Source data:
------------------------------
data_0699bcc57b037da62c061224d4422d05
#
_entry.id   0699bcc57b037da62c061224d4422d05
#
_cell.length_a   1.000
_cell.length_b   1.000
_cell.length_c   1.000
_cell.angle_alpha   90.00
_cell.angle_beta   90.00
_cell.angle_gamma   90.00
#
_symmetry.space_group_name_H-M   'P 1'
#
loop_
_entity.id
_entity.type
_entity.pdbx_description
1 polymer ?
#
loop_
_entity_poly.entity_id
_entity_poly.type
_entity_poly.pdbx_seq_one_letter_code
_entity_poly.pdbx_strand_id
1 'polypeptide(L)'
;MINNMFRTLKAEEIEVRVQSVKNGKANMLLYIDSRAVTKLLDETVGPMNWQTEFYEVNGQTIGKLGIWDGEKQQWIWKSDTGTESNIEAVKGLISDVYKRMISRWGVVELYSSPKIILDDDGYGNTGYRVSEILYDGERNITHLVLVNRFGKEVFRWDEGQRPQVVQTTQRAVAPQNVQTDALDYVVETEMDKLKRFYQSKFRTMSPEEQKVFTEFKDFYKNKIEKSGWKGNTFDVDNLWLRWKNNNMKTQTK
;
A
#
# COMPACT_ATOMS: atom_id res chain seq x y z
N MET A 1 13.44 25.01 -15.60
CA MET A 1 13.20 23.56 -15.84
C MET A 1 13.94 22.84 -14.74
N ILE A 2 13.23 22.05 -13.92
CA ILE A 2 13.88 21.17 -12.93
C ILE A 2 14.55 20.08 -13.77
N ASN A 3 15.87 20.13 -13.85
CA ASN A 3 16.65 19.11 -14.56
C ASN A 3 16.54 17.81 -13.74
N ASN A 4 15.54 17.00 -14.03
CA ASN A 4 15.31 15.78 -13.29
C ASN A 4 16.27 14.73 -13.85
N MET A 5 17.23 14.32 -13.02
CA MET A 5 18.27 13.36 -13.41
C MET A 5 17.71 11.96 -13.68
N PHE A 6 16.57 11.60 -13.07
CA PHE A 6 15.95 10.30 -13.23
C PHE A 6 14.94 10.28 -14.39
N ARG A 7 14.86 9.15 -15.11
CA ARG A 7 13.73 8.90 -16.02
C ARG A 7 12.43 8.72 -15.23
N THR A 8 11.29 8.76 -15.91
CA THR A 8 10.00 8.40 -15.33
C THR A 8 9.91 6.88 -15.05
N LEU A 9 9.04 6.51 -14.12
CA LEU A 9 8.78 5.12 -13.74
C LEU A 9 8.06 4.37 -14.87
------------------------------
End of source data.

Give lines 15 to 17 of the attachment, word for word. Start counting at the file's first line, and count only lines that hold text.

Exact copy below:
_entity.id
_entity.type
_entity.pdbx_description